Power

Monday's plan to become the operating system for work

A new "Apps Framework" will allow third-party developers to start building their own apps on top of Monday.

Monday Work OS

Monday was originally a project management tool, but it's now becoming an operating system for work.

Image: Monday

For a while, Roy Mann and Eran Zinman just wanted to build a good project management tool. The two Israeli techies co-founded Monday.com (Mann is the CEO and Zinman the CTO) to fix what they perceived as a universal problem with productivity tools: They all make you work a certain way. "You find one that supposedly solves your problem," Zinman said, "and then your team needs to adopt and use the software, and then you outgrow it or you change the structure of your team or the way you work, and then you need to move on to the next software and the next software."

Their goal was to build a tool that worked for all parts of a company — from tech-head engineers to fusty finance folks, tiny teams to company-wide installations. So they built a modular tool that starts as a prettier-looking spreadsheet but ultimately can become a store of information and tasks that can be organized and used in countless ways. You want a Gantt chart? You got a Gantt chart. The tool starts and seems simple, but comes with plenty of power and customization. It's working for people: More than 100,000 organizations around the world now use the product, and Monday's now reportedly valued at $2.7 billion.

The Monday team has always thought of the iPhone as a useful metaphor for their product. "It's very simple to start using," Mann said, "and it's not more complex because there are 2 million apps in the App Store. It's just more versatile. You see the options, but you don't have to use them." Everyone's iPhone can work differently, which is exactly what they hope for Monday.

Actually, the more they worked on Monday, the more Mann and Zinman thought about the iPhone. To really stretch the metaphor: What's the iPhone for work? There are plenty of tools for plenty of jobs, but nothing that brings them all together in one usable place. Over time, that's what Monday decided it wanted to be.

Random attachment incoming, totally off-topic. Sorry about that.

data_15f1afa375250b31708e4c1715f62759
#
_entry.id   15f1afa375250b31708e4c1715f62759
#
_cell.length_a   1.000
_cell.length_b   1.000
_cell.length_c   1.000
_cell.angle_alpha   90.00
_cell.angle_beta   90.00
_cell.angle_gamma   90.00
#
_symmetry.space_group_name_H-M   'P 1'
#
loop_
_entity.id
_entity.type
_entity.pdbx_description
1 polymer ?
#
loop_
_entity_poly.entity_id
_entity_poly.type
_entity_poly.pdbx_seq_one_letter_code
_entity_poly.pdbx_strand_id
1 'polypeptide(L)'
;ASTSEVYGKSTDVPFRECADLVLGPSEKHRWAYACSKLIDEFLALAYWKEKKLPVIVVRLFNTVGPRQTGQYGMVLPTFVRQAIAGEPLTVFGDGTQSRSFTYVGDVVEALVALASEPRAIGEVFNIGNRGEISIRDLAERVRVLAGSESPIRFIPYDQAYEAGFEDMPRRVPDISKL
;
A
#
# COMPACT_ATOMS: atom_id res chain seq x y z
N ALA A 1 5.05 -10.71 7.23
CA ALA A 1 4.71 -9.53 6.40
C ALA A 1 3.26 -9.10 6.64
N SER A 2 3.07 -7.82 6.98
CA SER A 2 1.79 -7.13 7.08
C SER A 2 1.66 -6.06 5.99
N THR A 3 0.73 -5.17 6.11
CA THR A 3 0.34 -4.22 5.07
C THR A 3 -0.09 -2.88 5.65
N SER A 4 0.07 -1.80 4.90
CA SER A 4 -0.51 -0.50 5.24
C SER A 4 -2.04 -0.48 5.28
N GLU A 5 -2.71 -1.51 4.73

Monday co-founders Roy Mann and Eran Zinman. Monday co-founders Roy Mann (left) and Eran Zinman.Photo: Courtesy of Monday

Monday's been testing a new feature called the Apps Framework for the last few months and is launching it publicly Tuesday. It gives third-party developers access to build their own apps on top of Monday, without needing to do much coding or build their own productivity tool from scratch. "Basically, people can add their own integrations, add their own automations, create specific views for any specific industry," Zinman said. Rather than working in a dozen apps and tabs, everything could be inside Monday.Instead of being an app, Monday wants to become a platform.

Of course, every business tool seems to want to be a platform. It's one of the billion-dollar questions being asked in tech right now: Where do you work? Not at what company do you work, or in what location. But when you actually sit down to do work, where do you go? The answer, in many cases, is pure chaos. Okta found in a study that the average company uses 88 software tools, and that number is growing quickly over time. (Already, 1 in 10 companies uses more than 200.) Work happens in CRMs, inboxes, project-management tools, customer-service queues and many other places.

Monday is one of a number of companies hoping to bring that all together. Airtable, Notion, Coda, Basecamp, Asana, ClickUp, Jira, Trello and others are all vying to be the first place you go when it's time to get to work. Each has a slightly different way of describing it: It's the home base, the dashboard, the infrastructure, the back end, the foundation, the source of truth, the place of record. The Monday co-founders like to call it the operating system: The Work OS. "An operating system for a personal computer is what runs the computer," Zinman said. "We want to be that tool for businesses, the backbone for everything."

Whatever you want to call it, there's plenty of competition. (One easy way to tell: Search for, say, Asana on Google, and you get two or three ads for competing products before getting to the results.) ClickUp recently raised $35 million to pursue a similar goal, and CEO Zeb Evans told TechCrunch it plans to become "a highly flexible interface that allows for teams of all sizes and types to work on it." Likewise, Michael Pryor, the head of Trello at Atlassian, told me that he's focused on integrating other apps into Trello. "You don't build an app without an API anymore," he said. "So the ability to integrate with all these apps is front and center for us."

Building an API for integrating with other apps is simple enough. Monday's asking developers to go further: to treat it like a platform, to build and maintain Monday apps like they do for Windows or Android. But Mann and Zinman are hoping that the tools are simple enough, and Monday is popular enough, that developers will jump on board.